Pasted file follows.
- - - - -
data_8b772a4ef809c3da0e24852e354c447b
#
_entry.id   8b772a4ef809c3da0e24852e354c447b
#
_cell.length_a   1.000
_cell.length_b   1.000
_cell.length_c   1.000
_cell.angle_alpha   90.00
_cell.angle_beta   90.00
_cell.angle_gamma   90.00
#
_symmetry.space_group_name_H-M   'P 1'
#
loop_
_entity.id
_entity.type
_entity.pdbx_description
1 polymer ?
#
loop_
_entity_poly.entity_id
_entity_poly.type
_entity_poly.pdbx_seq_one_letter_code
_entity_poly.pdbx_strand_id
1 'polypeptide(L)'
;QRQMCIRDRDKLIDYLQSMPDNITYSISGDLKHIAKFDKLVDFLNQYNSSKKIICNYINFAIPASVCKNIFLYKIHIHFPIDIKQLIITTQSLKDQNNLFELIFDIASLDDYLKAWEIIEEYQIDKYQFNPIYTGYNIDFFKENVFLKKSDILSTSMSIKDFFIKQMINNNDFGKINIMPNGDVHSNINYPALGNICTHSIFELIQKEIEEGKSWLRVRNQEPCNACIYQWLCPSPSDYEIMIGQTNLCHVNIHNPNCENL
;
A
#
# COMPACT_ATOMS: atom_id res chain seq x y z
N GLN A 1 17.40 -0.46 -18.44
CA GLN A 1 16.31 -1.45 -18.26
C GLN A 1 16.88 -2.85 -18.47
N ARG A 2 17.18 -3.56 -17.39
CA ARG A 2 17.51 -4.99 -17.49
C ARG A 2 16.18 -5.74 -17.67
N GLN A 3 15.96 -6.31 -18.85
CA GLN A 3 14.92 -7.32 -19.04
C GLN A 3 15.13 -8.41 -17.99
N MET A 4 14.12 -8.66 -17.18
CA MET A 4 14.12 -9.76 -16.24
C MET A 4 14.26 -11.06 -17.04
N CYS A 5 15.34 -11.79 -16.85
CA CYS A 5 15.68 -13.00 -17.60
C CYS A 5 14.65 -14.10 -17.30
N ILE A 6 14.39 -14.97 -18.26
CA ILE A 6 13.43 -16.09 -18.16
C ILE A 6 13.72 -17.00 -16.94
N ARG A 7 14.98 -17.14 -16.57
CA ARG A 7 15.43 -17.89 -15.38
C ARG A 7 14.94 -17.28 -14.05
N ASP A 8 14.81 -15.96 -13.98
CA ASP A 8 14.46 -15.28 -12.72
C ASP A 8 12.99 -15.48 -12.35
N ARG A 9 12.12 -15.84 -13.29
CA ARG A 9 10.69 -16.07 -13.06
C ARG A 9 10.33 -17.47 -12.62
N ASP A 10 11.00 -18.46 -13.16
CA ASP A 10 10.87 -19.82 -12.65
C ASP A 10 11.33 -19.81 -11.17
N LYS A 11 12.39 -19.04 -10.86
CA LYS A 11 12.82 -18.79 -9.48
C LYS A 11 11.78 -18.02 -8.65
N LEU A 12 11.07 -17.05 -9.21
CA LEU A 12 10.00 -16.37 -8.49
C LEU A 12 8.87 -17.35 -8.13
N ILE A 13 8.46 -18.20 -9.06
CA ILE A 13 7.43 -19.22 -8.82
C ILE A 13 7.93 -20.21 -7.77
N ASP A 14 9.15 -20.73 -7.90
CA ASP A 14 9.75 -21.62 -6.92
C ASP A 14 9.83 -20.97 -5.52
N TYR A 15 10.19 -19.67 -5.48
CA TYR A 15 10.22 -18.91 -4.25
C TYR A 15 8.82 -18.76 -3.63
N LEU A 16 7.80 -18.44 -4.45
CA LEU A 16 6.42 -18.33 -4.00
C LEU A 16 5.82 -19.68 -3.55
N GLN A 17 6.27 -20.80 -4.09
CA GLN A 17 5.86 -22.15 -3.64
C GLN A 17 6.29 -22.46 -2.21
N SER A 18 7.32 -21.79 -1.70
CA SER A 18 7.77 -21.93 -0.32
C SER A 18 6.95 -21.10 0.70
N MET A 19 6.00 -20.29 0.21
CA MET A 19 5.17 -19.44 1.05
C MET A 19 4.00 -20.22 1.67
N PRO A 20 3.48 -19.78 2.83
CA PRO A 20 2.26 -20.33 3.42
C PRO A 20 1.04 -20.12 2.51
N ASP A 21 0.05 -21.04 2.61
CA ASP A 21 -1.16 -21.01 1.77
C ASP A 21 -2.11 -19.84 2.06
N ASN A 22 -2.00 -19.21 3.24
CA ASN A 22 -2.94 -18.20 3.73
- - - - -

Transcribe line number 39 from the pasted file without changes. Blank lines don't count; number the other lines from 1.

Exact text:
C GLN A 3 15.13 -8.41 -17.99